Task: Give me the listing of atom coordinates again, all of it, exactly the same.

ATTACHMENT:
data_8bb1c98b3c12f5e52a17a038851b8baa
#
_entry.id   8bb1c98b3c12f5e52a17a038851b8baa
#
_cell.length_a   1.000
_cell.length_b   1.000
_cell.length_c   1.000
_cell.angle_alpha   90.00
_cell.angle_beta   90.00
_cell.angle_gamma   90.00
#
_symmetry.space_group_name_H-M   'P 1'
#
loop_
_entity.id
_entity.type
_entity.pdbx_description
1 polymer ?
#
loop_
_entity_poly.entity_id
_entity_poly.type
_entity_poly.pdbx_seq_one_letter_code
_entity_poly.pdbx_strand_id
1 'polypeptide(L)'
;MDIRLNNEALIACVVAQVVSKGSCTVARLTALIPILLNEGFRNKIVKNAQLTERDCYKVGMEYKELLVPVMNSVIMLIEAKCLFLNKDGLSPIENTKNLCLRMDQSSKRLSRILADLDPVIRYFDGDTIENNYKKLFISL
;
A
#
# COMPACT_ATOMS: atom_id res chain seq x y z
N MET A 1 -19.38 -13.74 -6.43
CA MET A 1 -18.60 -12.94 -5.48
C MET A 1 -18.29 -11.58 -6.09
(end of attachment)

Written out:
data_8bb1c98b3c12f5e52a17a038851b8baa
#
_entry.id   8bb1c98b3c12f5e52a17a038851b8baa
#
_cell.length_a   1.000
_cell.length_b   1.000
_cell.length_c   1.000
_cell.angle_alpha   90.00
_cell.angle_beta   90.00
_cell.angle_gamma   90.00
#
_symmetry.space_group_name_H-M   'P 1'
#
loop_
_entity.id
_entity.type
_entity.pdbx_description
1 polymer ?
#
loop_
_entity_poly.entity_id
_entity_poly.type
_entity_poly.pdbx_seq_one_letter_code
_entity_poly.pdbx_strand_id
1 'polypeptide(L)'
;MDIRLNNEALIACVVAQVVSKGSCTVARLTALIPILLNEGFRNKIVKNAQLTERDCYKVGMEYKELLVPVMNSVIMLIEAKCLFLNKDGLSPIENTKNLCLRMDQSSKRLSRILADLDPVIRYFDGDTIENNYKKLFISL
;
A
#
# COMPACT_ATOMS: atom_id res chain seq x y z
N MET A 1 -19.38 -13.74 -6.43
CA MET A 1 -18.60 -12.94 -5.48
C MET A 1 -18.29 -11.58 -6.09